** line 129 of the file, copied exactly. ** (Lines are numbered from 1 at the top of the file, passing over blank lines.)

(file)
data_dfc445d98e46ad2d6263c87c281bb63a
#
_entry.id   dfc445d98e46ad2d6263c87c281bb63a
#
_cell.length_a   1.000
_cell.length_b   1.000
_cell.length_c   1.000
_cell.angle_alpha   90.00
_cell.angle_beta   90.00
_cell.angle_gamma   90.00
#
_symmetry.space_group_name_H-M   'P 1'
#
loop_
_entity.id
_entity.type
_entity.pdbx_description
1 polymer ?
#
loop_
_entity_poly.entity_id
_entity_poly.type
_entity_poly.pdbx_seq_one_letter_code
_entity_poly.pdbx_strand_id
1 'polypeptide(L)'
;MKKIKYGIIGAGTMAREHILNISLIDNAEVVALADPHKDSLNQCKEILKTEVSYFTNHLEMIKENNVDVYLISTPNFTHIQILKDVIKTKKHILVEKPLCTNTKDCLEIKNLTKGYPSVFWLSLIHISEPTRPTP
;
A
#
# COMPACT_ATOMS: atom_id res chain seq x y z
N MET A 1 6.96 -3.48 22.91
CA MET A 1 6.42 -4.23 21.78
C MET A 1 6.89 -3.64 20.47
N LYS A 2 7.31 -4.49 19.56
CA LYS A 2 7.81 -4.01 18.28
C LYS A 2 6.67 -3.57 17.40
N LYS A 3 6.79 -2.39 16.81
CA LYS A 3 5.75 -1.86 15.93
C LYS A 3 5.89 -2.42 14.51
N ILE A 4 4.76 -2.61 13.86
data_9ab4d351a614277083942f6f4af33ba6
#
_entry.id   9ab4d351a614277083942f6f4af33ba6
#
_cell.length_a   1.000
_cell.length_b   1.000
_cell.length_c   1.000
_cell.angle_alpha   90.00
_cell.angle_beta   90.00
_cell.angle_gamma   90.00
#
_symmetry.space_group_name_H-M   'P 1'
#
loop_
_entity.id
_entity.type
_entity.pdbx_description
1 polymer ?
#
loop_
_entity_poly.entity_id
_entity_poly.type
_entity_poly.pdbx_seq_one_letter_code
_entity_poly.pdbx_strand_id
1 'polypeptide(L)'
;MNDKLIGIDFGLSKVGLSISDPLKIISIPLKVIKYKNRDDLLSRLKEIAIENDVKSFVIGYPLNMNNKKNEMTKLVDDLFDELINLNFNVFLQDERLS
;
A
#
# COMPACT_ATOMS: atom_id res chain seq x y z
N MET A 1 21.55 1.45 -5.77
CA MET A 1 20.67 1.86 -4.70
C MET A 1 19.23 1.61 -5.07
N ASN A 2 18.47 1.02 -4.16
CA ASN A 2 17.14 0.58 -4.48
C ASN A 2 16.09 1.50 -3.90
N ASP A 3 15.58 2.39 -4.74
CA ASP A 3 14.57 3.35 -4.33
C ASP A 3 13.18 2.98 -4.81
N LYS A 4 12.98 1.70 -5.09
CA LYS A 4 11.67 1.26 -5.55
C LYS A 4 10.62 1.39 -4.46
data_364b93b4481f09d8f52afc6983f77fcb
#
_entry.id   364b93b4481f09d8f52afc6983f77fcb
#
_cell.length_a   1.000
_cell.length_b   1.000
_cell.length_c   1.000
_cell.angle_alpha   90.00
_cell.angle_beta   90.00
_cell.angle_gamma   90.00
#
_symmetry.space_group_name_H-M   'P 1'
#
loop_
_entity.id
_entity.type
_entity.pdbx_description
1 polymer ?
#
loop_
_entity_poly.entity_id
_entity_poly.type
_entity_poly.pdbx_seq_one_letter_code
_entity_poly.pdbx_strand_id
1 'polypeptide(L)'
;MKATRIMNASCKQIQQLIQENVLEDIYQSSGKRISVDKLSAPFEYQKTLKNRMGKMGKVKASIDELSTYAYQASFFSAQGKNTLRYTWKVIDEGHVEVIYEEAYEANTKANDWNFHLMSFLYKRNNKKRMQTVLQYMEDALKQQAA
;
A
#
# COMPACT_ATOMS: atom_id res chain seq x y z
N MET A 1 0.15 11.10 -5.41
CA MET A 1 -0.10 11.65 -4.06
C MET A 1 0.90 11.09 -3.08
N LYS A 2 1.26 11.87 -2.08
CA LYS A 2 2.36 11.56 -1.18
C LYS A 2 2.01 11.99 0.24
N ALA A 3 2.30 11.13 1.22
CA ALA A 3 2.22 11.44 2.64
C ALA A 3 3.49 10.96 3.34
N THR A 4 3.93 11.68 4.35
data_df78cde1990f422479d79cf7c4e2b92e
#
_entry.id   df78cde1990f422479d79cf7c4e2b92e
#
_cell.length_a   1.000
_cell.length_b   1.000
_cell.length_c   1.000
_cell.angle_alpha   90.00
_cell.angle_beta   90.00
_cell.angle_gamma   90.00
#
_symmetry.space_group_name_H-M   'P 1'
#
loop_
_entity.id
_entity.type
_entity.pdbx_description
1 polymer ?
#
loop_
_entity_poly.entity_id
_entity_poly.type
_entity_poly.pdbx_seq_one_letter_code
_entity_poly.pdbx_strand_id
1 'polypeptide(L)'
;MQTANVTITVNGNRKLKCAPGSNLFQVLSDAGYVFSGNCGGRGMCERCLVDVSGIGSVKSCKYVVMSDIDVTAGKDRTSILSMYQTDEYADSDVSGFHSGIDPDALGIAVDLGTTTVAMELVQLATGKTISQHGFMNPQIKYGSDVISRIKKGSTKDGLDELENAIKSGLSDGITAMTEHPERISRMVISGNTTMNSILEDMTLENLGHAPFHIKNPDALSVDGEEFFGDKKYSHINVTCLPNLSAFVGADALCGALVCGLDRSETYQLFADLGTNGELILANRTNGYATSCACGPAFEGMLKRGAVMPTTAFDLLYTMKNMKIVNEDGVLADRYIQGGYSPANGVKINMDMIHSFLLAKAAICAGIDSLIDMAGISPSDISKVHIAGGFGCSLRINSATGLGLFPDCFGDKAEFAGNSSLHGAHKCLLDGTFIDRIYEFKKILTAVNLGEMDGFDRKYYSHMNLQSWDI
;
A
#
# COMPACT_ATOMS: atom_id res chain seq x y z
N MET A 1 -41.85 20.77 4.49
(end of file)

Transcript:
_cell.length_c   1.000